The Cubs are probably used to hearing “Next year is the year,” but….next year could very well be the year. I’ll tell you why.
- Kris Bryant, age 24, 6 years of club control
- Anthony Rizzo, age 26, signed through 2019 (probably 2021 because they’ll exercise his options)
- Addison Russell, age 21, 6 years of club control
- Jorge Soler, age 24, signed through 2020
- Javier Baez, age 23, 6 years of club control
- Kyle Schwarber, age 23, 6 years of club control
- Jon Lester, age 32, signed through 2020
- Jake Arrieta, age 30, 3 years of club control
- Albert Almora, Carl Edwards Jr., and Billy McKinney all due up at some point in 2016
That’s a heck of a core, not to mention they have a genius making moves (Theo Epstein), like adding Dexter Fowler last offseason to give the team an established leadoff hitter, and a genius in managing players, Joe Maddon. Maddon is a pretty good strategist, but what makes him the legend that he is is his ability to somehow get the absolute best out of his players, who almost always love him.
The Cubs could win multiple championships with this team. You’ve heard me rant on playoff sample size and how the playoffs are somewhat of a crapshoot, which they are, but the dynasties and best teams always seem to find a way to win in most cases.
I think the Cubs are a solid pitcher and a few small parts away from this level. These teams win their division and dominate in the playoffs. Think about the late 90’s Yankees’ teams. Their core was Derek Jeter, Bernie Williams, Jorge Posada, Andy Pettite, and Mariano Rivera. The rest of their squad was solid but most were either aging stars, or just solid parts.
The Cubs core is Bryant, Rizzo, Russell, Schwarber, Arrieta, Lester, and even more players, so altogether they could outweigh some of the best Yankee teams ever (keep in mind the Yankees are the best franchise ever, too). The only thing those clubs have on what the Cubs have going on is some experience and a couple of position weaknesses (that the Cubs could easily fix this offseason, as I’ll show next paragraph). The Cubs farm system, which wasn’t completely gutted with all of the players listed above coming up, is still strong too. They can trade some guys and keep others to replace guys as they leave, because they won’t be able to give out $700 million dollars in extensions.
What the Cubs need to do to make the next step this offseason is to go out and sign David Price. Give him a blank check and reunite him with Joe Maddon. Price is a safe investment, as he isn’t on the wrong sidfe of 30 and an FIP that hasn’t been higher than 3.05 since 2011, when it was 3.32. Price can also give the Cubs three top-tier starters, and it’ll have almost the same affect that the Mets had on them this year, because even the best offense won’t get a break. On top of this, they have Starlin Castro, an expendable piece, and Dan Vogelbach, whom has no spot in Chicago, along with many other prospects. They could easily make a trade for a starter and keep their top five pitchers. An underrated guy, like Tyson Ross or Andrew Cashner seems right up Theo Epstein’s alley. Or if they wanted to go all in, Stephen Strasburg could be on the trading block. Either way, adding a top starter is a must in the NL. Other parts can be added as needed in the free agent market, like they need to sign a reliever or two and an outfielder who could leadoff until Almora and McKinney are ready. The last rotation spot can be given to Jason Hammel to start the year, but if he struggles there’s Duane Underwood, Edwards, or Kyle Hendricks waiting.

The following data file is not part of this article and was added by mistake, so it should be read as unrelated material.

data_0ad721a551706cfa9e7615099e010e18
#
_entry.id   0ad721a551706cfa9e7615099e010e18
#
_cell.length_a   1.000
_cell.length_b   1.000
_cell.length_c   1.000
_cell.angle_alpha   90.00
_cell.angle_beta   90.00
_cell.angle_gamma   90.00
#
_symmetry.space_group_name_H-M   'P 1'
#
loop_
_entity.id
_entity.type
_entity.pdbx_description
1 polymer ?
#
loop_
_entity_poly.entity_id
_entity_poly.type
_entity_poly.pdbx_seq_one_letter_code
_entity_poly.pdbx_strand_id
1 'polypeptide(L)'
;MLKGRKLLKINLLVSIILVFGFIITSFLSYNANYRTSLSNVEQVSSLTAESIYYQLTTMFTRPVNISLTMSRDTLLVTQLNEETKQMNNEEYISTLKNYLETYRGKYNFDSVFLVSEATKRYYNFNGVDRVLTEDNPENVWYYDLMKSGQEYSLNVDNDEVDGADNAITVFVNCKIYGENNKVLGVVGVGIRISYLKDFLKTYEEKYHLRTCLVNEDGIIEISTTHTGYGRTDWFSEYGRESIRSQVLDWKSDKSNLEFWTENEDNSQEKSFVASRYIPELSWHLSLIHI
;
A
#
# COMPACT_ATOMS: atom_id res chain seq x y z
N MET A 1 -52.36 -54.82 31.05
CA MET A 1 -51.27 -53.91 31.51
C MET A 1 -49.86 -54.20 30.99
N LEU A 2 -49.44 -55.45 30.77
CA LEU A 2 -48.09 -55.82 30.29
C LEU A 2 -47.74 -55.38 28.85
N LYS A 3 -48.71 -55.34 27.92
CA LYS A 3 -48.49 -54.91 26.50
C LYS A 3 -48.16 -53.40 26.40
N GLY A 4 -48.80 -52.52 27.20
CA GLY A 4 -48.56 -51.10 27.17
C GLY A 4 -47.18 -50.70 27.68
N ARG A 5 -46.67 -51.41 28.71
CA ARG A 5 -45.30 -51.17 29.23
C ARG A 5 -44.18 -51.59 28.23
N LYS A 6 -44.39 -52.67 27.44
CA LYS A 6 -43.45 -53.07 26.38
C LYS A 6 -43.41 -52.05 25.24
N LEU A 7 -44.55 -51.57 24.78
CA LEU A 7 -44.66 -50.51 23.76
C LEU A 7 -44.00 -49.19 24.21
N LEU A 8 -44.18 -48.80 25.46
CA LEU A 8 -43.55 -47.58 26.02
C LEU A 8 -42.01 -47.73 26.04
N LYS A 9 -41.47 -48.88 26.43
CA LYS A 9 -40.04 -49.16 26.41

So the Cubs have a plan for the offseason. Back to comparing them to a dynasty. The Giants of recent years are very unique because they’ve been clever and capitalized on getting hot at the right time. Each team that won was a little bit different from the others, too. The 1996-early 2000s Yankees are still the best to compare with because they are recent and were built one way. The Cubs have a stronger core in my opinion. The starting pitchers are better and the offense as a whole is better. It’s too early in any Cubs players’ careers to say that one of those hitters could be better than Jeter, but Bryant has a chance to be a Jeter-like leader, and the offense as a whole can be better. If some of these Cubs sign on long term, this could be a long dynasty. They may not win a title every year just based on how injuries and luck go, but they already made it to the NLCS, led by two really good pitchers and a bunch of young kids who could rake. As the Cubs’ hitters get older, most will probably get better, as that’s the general trend for hitters. This means that their offense could get more lethal, and, potentially, you have yourself a dynasty that could win many titles.
I’m not saying the Cubs will be a dynasty, because they have to fix a few things and a lot of stuff has to go their way, I’m just saying they’re the closest thing that we have to being on the brink of a dynasty in baseball right now. Oh, and next year could easily be the year of the Cubs, because they’re just flat out scary. Just hold out hope that Daniel Murphy signs with a bad American League team.